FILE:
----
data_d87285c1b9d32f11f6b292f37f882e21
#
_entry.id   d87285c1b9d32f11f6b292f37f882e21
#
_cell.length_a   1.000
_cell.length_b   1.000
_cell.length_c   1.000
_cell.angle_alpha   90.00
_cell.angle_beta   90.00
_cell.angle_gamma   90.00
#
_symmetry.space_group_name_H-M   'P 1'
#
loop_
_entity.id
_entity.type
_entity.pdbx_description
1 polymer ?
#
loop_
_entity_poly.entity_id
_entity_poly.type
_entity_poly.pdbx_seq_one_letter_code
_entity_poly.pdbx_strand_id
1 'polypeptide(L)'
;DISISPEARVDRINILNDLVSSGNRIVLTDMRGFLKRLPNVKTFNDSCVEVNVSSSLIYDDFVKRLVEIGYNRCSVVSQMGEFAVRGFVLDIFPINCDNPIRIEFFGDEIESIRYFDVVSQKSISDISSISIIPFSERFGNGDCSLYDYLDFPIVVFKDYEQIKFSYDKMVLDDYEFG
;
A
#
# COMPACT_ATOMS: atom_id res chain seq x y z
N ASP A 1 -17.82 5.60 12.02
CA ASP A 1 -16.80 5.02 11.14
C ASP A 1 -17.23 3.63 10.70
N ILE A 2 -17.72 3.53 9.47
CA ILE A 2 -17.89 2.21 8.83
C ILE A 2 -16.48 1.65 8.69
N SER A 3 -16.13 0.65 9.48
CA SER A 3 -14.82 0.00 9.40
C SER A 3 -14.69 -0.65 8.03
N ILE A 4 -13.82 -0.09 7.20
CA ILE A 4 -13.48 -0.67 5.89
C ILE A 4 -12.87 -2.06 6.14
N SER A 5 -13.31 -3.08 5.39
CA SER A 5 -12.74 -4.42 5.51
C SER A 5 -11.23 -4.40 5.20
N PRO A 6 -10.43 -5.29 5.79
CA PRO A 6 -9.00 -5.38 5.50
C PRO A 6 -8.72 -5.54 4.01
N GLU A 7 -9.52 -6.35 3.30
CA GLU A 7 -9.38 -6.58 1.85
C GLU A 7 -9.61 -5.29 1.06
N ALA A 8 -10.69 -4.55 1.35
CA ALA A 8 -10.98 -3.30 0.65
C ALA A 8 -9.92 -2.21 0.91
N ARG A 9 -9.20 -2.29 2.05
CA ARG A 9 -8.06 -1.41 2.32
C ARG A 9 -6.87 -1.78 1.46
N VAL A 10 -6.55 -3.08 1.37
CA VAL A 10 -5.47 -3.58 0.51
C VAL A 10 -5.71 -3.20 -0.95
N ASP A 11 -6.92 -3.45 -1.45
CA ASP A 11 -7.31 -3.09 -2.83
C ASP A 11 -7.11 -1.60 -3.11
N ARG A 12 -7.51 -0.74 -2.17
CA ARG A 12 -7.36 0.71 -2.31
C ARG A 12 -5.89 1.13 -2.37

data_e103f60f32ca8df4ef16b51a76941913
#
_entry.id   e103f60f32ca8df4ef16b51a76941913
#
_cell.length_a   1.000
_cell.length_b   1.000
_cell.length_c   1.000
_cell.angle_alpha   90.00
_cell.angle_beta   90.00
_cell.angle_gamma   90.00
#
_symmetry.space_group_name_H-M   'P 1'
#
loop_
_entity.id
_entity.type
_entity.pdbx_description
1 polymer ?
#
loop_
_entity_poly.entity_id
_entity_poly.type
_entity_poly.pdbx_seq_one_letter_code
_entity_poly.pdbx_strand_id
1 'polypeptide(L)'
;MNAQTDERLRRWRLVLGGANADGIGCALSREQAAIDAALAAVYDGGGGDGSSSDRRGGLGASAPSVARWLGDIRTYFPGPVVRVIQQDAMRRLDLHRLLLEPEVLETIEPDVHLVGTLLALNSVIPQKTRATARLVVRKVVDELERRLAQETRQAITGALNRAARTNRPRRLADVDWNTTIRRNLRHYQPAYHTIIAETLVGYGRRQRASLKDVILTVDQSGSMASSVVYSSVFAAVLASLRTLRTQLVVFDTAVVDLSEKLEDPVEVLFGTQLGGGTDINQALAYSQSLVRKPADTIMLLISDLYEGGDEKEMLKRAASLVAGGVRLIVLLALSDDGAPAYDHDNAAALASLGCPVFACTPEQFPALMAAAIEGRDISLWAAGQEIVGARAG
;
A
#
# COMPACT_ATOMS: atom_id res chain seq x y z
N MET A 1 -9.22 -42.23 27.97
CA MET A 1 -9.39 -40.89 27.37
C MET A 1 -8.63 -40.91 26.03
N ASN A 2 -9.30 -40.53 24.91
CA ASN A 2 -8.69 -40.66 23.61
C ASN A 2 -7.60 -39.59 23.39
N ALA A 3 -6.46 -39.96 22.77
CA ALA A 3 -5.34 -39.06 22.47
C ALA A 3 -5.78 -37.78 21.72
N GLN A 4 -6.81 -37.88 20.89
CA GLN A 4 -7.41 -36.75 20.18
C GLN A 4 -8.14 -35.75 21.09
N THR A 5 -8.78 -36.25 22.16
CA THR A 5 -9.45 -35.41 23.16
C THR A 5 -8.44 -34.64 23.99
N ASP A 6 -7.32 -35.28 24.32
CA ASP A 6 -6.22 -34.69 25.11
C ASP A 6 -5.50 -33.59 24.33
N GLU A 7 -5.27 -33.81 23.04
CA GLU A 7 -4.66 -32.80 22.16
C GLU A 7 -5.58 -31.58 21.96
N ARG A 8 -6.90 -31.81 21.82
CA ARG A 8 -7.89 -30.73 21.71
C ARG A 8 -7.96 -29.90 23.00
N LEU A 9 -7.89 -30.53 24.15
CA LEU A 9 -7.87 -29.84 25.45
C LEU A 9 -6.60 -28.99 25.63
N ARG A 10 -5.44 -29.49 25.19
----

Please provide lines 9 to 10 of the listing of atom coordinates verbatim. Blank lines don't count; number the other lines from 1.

_cell.angle_beta   90.00
_cell.angle_gamma   90.00